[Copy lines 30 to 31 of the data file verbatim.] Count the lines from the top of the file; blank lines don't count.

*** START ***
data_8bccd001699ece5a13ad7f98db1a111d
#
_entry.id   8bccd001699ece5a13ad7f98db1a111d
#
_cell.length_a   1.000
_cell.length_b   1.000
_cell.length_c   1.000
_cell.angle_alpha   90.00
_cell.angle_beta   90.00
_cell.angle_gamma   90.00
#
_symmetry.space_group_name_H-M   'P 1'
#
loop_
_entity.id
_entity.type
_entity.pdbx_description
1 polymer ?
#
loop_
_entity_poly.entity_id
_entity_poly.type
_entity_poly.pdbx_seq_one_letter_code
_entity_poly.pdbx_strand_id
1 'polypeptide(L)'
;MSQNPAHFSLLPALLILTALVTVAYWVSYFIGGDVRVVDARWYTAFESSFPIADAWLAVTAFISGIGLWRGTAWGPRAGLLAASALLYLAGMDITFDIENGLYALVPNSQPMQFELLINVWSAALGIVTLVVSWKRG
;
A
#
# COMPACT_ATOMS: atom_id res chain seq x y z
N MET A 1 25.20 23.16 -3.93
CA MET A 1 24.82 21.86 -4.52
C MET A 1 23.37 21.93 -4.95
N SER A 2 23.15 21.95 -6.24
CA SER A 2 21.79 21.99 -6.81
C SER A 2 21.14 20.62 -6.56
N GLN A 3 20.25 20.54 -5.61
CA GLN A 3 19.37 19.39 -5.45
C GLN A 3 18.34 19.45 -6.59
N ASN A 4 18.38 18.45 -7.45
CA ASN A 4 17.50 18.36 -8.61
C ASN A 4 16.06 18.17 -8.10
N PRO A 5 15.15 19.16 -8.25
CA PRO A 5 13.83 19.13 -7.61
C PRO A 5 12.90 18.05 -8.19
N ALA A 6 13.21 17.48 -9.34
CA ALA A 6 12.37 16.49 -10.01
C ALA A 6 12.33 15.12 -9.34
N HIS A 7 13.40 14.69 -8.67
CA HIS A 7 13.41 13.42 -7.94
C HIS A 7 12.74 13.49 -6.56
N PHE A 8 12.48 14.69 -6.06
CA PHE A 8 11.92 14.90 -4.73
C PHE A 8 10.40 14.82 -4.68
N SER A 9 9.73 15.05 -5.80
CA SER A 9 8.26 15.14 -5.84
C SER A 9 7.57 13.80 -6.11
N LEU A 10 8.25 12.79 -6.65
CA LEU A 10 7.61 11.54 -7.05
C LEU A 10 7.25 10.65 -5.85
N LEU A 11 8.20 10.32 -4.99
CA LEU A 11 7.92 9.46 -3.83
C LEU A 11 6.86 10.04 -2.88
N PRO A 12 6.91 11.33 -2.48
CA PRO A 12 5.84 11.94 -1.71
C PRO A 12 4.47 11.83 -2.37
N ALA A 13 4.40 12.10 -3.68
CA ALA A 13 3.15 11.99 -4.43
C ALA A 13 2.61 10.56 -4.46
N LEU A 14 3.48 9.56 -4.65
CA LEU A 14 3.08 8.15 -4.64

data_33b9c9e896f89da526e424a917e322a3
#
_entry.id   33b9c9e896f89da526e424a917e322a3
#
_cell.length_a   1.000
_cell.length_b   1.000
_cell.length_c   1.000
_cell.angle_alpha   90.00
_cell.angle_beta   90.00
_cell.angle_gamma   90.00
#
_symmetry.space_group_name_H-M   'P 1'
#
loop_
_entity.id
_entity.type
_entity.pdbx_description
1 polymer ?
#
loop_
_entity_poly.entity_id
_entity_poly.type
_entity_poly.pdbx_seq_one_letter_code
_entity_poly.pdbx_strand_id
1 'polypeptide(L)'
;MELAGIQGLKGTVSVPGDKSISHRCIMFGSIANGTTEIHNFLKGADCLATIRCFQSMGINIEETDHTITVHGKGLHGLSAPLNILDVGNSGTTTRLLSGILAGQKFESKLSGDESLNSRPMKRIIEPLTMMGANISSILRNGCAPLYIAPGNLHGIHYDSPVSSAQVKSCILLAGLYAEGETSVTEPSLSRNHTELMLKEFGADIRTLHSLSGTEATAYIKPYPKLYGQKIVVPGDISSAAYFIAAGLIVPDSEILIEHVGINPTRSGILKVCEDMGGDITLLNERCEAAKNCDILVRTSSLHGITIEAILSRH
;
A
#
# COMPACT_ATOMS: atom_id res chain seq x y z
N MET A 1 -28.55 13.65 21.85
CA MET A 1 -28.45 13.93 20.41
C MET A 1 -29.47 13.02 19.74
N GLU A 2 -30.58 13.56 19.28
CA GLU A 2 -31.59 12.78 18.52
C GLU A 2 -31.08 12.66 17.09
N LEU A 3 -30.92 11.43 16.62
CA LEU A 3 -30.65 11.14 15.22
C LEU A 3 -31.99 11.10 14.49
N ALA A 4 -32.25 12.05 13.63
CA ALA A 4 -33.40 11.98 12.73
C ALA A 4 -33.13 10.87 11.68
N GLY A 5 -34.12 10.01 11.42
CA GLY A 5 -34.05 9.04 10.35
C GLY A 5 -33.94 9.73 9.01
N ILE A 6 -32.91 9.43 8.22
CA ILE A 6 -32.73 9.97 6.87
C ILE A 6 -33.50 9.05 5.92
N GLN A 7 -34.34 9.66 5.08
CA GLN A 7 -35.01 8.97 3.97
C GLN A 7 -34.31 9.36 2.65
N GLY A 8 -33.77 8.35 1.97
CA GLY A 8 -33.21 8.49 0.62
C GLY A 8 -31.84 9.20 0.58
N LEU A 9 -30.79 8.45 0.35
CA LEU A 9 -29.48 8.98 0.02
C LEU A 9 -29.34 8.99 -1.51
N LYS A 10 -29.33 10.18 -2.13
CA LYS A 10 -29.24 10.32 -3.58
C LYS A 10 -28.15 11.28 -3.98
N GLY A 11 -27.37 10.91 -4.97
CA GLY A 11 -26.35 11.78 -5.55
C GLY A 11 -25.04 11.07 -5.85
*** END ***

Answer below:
# COMPACT_ATOMS: atom_id res chain seq x y z
N MET A 1 25.20 23.16 -3.93